The President’s Role in Crisis Recovery

retro microphone in black and white

The media this week featured the work of Brandeis University’s new president, Frederick Lawrence, who is tasked with guiding Brandeis through its recovery from both a financial crisis and a reputation crisis. In his three-month tenure at the institution, Lawrence has spent one-third of his time on the road, visiting with donors, alumni, and other stakeholders, and considering new plans for the much-disputed Rose Museum.

What the case of Brandeis illustrates is the critical role that an institution’s president has to play during the recovery phase of a crisis. As the public face of the university, the president will be looked to for leadership, transparency, and for clear answers about the details of the situation and the institution’s future.

To gain a better understanding of the steps a president needs to take during this sensitive period, we turned to Cindy Lawson, assistant to the chancellor for marketing and communications at the University of North Carolina Wilmington.

Inadequate Responses

First, certain responses, Lawson warns, are entirely inadequate. These include:

  • Deciding not to talk about the crisis — especially with the media — in hopes that the situation will “go away”
  • Failing to take responsibility for the crisis

In the first case, Lawson notes that the hope is a false one — the situation rarely “goes away” on its own. “Timely and informative communication from the institution, directly to constituent groups, is critically important. With today’s technology, there is no need to solely depend on the media to ‘tell your story.’ List servs, friends and followers on Facebook, tweets, and retweets are just a few of today’s social media tools that can be used to communicate directly with constituent groups.”


Read our February 2010 article, “Crisis Communications: Lessons Learned From Lynn University,” to see a best practices benchmark for crisis communications.

In the second case, choosing to “point fingers” or make excuses may magnify the damage to the institution’s reputation — and the president’s. Lawson cites the case of one president at the University of Colorado who attempted to excuse or rationalize sexist comments that had been made by a member of the athletic department. “The excuses resulted in her termination from the university,” Lawson notes.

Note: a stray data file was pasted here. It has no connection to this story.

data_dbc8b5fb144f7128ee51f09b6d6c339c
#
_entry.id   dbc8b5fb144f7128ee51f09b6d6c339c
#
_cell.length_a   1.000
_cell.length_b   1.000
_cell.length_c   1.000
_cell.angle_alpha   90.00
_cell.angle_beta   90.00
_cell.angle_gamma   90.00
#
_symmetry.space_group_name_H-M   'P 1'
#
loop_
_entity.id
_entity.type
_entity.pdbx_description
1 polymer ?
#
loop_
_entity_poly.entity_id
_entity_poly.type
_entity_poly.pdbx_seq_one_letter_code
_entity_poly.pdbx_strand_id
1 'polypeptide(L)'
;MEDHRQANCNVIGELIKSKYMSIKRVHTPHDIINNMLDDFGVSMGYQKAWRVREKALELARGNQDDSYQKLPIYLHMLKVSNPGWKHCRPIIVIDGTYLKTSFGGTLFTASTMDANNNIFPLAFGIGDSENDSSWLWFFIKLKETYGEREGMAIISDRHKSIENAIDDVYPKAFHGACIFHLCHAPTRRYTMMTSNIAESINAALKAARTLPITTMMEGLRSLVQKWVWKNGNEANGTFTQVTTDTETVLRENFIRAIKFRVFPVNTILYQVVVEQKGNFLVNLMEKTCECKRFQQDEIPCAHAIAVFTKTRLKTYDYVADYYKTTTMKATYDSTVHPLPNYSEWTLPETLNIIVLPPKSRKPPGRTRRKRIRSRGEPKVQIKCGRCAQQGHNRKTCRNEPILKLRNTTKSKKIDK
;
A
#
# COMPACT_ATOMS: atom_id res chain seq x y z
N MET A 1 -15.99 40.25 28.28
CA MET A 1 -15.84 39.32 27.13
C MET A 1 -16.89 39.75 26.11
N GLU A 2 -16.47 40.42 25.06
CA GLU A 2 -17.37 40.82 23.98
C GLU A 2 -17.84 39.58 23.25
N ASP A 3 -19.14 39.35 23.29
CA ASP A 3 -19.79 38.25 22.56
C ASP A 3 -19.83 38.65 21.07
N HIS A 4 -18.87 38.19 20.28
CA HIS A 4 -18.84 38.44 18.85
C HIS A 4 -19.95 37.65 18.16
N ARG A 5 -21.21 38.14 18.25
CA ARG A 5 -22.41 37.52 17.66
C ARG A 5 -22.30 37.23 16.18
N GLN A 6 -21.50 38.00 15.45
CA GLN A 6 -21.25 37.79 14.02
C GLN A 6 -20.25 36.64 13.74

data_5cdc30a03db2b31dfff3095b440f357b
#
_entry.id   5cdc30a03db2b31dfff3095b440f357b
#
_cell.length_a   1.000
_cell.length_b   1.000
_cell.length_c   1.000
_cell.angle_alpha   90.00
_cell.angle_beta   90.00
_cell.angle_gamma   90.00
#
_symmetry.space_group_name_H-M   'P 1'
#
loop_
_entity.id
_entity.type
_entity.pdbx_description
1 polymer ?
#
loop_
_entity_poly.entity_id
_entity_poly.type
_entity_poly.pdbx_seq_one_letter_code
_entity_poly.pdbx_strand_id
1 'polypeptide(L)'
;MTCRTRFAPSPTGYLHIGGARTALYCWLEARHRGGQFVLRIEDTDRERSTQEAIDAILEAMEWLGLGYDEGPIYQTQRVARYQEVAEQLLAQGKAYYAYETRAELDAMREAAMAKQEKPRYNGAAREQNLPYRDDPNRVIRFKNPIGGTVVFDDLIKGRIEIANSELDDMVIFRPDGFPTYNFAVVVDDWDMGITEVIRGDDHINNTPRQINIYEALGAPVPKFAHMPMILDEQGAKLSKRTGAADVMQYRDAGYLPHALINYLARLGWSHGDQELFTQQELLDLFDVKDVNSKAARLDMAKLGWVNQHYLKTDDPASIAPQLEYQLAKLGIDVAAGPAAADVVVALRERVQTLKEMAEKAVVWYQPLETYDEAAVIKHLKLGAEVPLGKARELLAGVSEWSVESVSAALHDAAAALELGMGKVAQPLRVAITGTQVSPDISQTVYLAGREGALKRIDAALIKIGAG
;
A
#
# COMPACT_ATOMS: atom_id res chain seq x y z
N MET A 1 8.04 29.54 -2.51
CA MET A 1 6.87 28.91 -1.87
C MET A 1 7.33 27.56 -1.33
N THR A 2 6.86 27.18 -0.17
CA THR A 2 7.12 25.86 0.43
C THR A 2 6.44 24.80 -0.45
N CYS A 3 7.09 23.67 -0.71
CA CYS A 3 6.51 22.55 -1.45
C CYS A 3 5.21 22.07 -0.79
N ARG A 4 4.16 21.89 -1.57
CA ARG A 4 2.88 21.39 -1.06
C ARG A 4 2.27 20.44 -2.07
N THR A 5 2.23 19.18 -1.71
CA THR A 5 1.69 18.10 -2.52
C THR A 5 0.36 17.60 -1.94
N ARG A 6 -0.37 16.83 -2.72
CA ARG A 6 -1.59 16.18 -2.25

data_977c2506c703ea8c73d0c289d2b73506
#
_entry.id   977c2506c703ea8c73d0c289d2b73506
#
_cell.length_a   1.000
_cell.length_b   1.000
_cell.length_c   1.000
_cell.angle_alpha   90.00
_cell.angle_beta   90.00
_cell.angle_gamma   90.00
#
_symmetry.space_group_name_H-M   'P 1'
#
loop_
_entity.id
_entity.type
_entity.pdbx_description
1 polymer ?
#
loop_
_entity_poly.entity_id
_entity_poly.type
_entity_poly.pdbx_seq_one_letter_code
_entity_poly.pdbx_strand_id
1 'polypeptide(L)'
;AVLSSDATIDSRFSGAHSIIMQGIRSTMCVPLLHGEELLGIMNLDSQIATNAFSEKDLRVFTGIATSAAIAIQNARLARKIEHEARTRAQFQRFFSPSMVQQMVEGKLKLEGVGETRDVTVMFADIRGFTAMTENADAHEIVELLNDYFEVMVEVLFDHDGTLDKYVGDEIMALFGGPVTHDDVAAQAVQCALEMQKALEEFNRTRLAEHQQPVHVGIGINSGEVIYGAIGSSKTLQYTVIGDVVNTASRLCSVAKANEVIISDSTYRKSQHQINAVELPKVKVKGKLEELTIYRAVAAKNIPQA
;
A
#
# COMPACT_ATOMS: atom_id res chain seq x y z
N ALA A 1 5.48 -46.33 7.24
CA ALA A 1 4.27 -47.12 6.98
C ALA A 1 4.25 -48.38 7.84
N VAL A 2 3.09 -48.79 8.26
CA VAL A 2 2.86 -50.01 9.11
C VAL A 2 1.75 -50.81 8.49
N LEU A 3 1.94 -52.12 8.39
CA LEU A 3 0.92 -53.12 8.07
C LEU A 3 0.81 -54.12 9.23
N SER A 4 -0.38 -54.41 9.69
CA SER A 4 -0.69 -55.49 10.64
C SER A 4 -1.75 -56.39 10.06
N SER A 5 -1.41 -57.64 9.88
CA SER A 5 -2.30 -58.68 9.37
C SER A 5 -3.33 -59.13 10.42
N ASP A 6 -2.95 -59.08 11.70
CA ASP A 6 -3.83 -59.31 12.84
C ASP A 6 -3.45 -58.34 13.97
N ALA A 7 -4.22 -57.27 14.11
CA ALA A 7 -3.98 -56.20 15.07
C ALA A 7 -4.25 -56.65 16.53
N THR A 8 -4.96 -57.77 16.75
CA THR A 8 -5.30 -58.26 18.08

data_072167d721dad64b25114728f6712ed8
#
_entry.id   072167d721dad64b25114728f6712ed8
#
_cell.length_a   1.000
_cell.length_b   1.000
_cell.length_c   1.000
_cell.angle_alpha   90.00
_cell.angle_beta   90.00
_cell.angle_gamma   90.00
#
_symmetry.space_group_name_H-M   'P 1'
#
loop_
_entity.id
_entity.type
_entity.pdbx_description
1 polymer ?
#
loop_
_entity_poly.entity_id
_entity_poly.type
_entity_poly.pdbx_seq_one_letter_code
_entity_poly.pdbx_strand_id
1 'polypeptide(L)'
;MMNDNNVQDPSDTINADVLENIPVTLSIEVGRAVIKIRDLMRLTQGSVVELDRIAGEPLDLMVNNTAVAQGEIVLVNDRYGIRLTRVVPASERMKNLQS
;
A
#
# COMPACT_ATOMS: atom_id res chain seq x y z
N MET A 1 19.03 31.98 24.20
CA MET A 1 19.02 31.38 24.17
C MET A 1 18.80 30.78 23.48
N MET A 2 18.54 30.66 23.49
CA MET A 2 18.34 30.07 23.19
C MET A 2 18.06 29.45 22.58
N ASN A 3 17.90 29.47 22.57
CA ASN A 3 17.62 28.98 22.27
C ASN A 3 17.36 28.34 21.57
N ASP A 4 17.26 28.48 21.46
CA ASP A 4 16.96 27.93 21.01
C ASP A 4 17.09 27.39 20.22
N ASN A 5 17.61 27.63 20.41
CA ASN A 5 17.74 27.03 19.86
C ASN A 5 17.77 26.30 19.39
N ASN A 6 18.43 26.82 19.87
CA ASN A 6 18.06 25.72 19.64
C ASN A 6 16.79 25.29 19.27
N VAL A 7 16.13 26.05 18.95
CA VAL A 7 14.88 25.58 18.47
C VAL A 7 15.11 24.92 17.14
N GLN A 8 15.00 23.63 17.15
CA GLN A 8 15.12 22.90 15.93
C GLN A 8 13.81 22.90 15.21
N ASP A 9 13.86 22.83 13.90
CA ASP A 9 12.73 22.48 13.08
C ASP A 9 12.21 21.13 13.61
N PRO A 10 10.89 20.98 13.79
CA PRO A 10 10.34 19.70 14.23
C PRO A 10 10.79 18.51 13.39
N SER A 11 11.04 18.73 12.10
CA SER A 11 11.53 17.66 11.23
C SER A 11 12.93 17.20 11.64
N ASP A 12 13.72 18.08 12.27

The Critical Steps to Take

Cindy Lawson advises that the key steps for which the president must take direct responsibility are the following:

  • Promptly investigate the cause(s) of the crisis
  • Promptly communicate the results of the investigation and the action steps that will be taken to prevent or mitigate a similar crisis in the future
  • Periodically report on the progress of those action steps
  • Reach out personally to various constituent groups to restore confidence in the university

The investigation needs to be undertaken with both speed and sensitivity. “Because of the tendency for in-house investigations to be perceived as less credible or less objective,” Lawson cautions, “it’s often helpful to bring in an outside entity with expertise in the particular area that was at the center of the crisis, to conduct the investigation.”

If the institution is concerned that its reputation has been negatively effected by the crisis, the investigation can also include market research or perception research with one or more target audiences (students, faculty and staff, parents, alumni, donors, legislators, etc.). “This type of research,” Lawson remarks, “is especially helpful in crafting messages to help restore an institution’s reputation and credibility.”

The steps a president commits to take to mitigate future crises need to be both actionable and transparent. Lawson suggests these examples to illustrate the point:

  • In the case of embezzlement or mismanagement of funds, the removal of the individual(s) who were responsible for the oversight or crime
  • New financial processes or “checks and balances,” such as a better division of responsibility and regular audits.
  • In the case of an accident, the elimination of the risk factors that caused the accident in the first place (this may even include eliminating time-honored campus traditions, as in the case of the Texas A&M Bonfire collapse in 1999)

It’s important that the steps be clear, and that progress be reported openly and accurately to the institution’s constituents and to the media.

In the Case of an Incoming President

What about the role of a new president who takes the institution’s helm during the recovery phase?

In the case of certain crises (scandals, seriously negative audit findings, racism, etc.), Lawson notes that “the simple fact that a new president is on board may go a long way toward sending a clear message that the institution is ‘under new management’ and that things are going to change, presumably for the better.”

What’s especially important in delivering on that promise, Lawson suggests, is that an incoming president be briefed fully on the crisis, including sensitive information:

  • The causes of the crisis
  • The political issues surrounding the crisis
  • The key constituent groups that have lost faith in the institution

Ensuring that the new president is fully informed, Lawson advises, is critical to helping him or her determine the best course of action to address any issues that have surfaced, restore confidence in the institution among various constituent groups, repair the institution’s reputation, and complete the road to recovery.